I’ve only been in Peru for ten days now, but I’m not kidding when I say it might have been the most eventful ten days of my life. We’ve done everything from hitchhiking to party rocking to having intense discussions about religion and excrement (hi Amanda). Oh, and dropping our water tank down a cliff and rescuing it back. It’s a touchy subject for me, but Chamsi keeps bringing it up every time we pass the place the tank fell so I can never forget about it. I guess the best way to deal with traumatic events like this is to write about them, so here goes.
It was a normal day of trenching in La Pitajaya Alta, when suddenly we got a phone call from Andres telling us that we had to pick up a bunch of materials from Alan. We rushed down to get the materials out of Alan’s truck and once we did, we started transferring them to La Pitajaya. Nihar and I ended up with the Rotoplas tank, a formidable white beast that looked hard to tame. Fortunately, appearances are often deceiving, and the white beast was actually a lot lighter than it looked. I think Caden thought of rolling it up the hill, but everyone shot down the idea (except me of course). So Nihar and I tried carrying it up the hill, but it ended up getting heavy so I suggested rolling it, mainly because Caden’s a smart guy. And what do you know, rolling it up the hill was a lot easier than carrying it. We rolled it up the hill for a while, until El Aguador told us to stop because the stones might damage the tank. I was a bit disappointed, so we tried carrying it again, this time with the help of Edin and El Aguador. Then we got to a narrow section of the trail, and I was on the inside, on the edge of the cliff. I accidentally stepped into a ditch, losing contact with the tank, and the others lost control and the tank was pushed off the cliff into the valley. It must have fallen for at least 20 seconds, with loud thuds whenever it hit something along the way. I gave up and just thought of how much money I wasted and how much time it’d take to get a new tank, but the Peruvians just ran straight down the cliff to salvage the tank. They located the tank, and when we screamed asking them if the tank was okay, they said it was. We went nuts. Everyone raced down eagerly to get to the tank, but then they asked us to get soja for them. We weren’t sure what that meant, so I raced back up to get some black cable wire. I was halfway down when they told me that they wanted rope, so I ran back up and jogged to Pitajaya Alta, where Maria gave me some rope, and I met up with the team at the bottom of the valley with the tank.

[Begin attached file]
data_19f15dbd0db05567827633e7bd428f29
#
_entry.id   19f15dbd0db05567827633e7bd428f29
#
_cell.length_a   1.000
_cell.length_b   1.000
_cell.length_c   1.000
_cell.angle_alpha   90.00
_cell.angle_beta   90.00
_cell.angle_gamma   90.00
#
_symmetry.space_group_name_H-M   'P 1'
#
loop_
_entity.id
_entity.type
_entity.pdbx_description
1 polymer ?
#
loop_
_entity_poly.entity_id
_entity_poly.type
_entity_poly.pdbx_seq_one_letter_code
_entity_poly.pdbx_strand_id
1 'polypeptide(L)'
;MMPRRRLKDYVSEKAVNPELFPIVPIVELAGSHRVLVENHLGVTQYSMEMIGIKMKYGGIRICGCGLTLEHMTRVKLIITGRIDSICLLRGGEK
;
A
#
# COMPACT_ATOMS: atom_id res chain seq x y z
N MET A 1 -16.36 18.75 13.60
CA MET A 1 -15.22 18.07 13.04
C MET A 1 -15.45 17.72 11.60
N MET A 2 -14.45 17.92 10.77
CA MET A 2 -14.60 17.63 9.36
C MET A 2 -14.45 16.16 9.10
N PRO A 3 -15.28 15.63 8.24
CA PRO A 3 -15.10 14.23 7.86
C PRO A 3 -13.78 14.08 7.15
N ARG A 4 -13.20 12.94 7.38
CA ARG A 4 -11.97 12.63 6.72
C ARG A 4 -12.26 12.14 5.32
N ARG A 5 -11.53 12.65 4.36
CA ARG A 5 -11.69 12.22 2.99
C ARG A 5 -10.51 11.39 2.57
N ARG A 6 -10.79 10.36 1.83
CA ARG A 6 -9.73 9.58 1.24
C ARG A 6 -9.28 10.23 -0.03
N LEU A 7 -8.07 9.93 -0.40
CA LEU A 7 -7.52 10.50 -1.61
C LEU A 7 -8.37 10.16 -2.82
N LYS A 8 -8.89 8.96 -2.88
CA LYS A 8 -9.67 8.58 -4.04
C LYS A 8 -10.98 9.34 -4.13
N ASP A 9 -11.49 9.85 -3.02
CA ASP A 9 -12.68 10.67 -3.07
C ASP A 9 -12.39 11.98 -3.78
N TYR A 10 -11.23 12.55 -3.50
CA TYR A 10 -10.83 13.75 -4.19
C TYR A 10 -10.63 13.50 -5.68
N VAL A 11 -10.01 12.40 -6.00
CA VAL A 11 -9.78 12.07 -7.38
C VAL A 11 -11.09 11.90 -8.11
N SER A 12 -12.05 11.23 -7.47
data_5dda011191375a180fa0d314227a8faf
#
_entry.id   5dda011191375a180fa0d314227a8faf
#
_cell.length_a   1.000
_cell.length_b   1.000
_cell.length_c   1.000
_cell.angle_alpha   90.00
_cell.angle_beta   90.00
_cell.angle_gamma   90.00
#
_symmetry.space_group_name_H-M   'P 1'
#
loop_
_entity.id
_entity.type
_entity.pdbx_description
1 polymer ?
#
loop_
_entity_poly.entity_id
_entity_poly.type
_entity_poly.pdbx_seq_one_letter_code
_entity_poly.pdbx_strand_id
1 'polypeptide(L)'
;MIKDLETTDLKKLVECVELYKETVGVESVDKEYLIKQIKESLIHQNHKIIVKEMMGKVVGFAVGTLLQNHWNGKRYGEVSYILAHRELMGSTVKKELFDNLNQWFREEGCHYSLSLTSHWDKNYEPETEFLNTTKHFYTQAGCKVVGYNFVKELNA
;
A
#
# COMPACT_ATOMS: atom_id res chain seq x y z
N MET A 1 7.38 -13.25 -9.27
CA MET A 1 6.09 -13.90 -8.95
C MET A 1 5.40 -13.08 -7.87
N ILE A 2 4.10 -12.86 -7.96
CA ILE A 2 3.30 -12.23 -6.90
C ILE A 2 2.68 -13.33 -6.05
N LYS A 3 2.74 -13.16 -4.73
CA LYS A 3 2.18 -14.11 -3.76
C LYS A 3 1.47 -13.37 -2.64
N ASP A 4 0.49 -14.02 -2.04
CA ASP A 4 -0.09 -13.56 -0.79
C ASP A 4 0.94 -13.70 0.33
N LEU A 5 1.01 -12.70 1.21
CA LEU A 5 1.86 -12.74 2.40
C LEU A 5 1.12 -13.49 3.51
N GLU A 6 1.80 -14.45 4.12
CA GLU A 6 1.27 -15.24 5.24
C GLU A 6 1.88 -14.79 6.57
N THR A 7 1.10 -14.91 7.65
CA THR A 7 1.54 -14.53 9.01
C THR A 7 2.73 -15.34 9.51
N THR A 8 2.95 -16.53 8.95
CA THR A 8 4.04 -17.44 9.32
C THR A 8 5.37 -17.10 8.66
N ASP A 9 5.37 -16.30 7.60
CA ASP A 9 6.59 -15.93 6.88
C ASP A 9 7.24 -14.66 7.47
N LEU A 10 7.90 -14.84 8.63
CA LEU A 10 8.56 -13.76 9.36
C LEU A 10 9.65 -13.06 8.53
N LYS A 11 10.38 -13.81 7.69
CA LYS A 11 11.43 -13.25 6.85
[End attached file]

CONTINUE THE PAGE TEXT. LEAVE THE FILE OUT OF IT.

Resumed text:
Honestly at this point, a lot of us were pretty pooped and I was pretty worn from running all over. But then we tied the rope around the tank, and the Peruvians handed me the rope, as if challenging me to right my wrongs. I took a good long stare into the eyes of that white beast and accepted the challenge. The rest of the team would lift the tank up, and I would pull the rope up the mountain (which was probably 60 degrees steep), screaming like a donkey most of the time. Slowly we made progress, but eventually I had to be switched out because I was too tired. It was really a team effort though, and I really appreciate my team members helping to bail me (and the tank) out. I’d probably still be in that valley without them, and we had a lot of team bonding that day (sorry Andres and Kasturi, you guys missed out). Well, after about two hours of excruciating pulling, pushing, and carrying, we set the Rotoplas tank down in La Pitajaya Alta. I don’t remember the last time I felt that much physical relief when it was over. The beast had finally been tamed.
[Editor's Note: Since then, we've totally dropped the subject. Just like you dropped the tank, Ben.]
Another day we’d just finished trenching and just started walking down the hill when I said to Nihar, “You know, today was a chill day. Not too much work, pretty relaxing.” I spoke too soon. We got down the mountain around 5:30, the same time that a truck filled with sand and rocks was supposed to arrive. We waited. And waited. And some of us did some sort of a workout. And then waited some more. Finally we decided to grab dinner when the truck arrived at 8:00, way too late for the police man to pick us up. The truck drove us to the base of the hill, where we spent a good thirty minutes shoveling the sand and rocks to the ground. Honestly, I was feeling pretty sick and tired at this point and just wanted to be home as soon as possible. So I prayed to God that we would be able to quickly hitch a ride back to Samne, and guess what happened. The first car that drove by offered to hitch us all a ride, free of charge. You have to understand, this was at 9 pm when there’s little traffic, and even fewer buses that run this late, so finding a ride this fast was pretty much a miracle. The whole car ride back, we were admiring the beautiful night sky, the stars completely unhindered by light pollution, shining radiantly against the black backdrop of space. Stars and solar systems that were light years away, yet able to contribute the glorious splendor that we witnessed with our own eyes. I just felt lucky to be a hitchhiker with the world’s clearest guide to the galaxy.
A truck (formerly) filled with sand and rock! The infamous object that someone (not mentioning names) dropped off a mountain Sunday dance parties with Alan's family!